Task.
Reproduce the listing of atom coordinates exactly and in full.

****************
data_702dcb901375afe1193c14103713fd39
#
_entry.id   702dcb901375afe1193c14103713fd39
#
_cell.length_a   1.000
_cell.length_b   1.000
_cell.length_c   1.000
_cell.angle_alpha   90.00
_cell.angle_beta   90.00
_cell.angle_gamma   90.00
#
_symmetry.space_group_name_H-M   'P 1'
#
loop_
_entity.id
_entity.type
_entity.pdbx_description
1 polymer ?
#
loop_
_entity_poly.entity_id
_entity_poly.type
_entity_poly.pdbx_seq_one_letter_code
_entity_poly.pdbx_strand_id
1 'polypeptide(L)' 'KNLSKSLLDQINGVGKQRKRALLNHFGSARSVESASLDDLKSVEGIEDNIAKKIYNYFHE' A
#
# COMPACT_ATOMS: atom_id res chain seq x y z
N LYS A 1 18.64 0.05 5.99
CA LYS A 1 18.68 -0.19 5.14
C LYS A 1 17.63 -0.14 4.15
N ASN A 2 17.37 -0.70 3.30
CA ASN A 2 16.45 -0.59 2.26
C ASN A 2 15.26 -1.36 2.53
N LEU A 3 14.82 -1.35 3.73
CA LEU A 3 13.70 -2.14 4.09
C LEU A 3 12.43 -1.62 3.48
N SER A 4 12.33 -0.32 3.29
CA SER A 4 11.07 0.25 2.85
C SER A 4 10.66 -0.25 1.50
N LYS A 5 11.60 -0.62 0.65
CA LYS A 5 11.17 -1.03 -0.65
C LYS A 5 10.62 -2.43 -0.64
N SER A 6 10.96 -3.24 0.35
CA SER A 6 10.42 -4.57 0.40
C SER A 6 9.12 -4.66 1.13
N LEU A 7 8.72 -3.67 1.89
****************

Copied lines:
data_702dcb901375afe1193c14103713fd39
#
_entry.id   702dcb901375afe1193c14103713fd39
#
_cell.length_a   1.000
_cell.length_b   1.000
_cell.length_c   1.000
_cell.angle_alpha   90.00
_cell.angle_beta   90.00
_cell.angle_gamma   90.00
#
_symmetry.space_group_name_H-M   'P 1'
#
loop_
_entity.id
_entity.type
_entity.pdbx_description
1 polymer ?
#
loop_
_entity_poly.entity_id
_entity_poly.type
_entity_poly.pdbx_seq_one_letter_code
_entity_poly.pdbx_strand_id
1 'polypeptide(L)' 'KNLSKSLLDQINGVGKQRKRALLNHFGSARSVESASLDDLKSVEGIEDNIAKKIYNYFHE' A
#
# COMPACT_ATOMS: atom_id res chain seq x y z
N LYS A 1 18.64 0.05 5.99
CA LYS A 1 18.68 -0.19 5.14
C LYS A 1 17.63 -0.14 4.15
N ASN A 2 17.37 -0.70 3.30
CA ASN A 2 16.45 -0.59 2.26
C ASN A 2 15.26 -1.36 2.53
N LEU A 3 14.82 -1.35 3.73
CA LEU A 3 13.70 -2.14 4.09
C LEU A 3 12.43 -1.62 3.48
N SER A 4 12.33 -0.32 3.29
CA SER A 4 11.07 0.25 2.85
C SER A 4 10.66 -0.25 1.50
N LYS A 5 11.60 -0.62 0.65
CA LYS A 5 11.17 -1.03 -0.65
C LYS A 5 10.62 -2.43 -0.64
N SER A 6 10.96 -3.24 0.35
CA SER A 6 10.42 -4.57 0.40
C SER A 6 9.12 -4.66 1.13
N LEU A 7 8.72 -3.67 1.89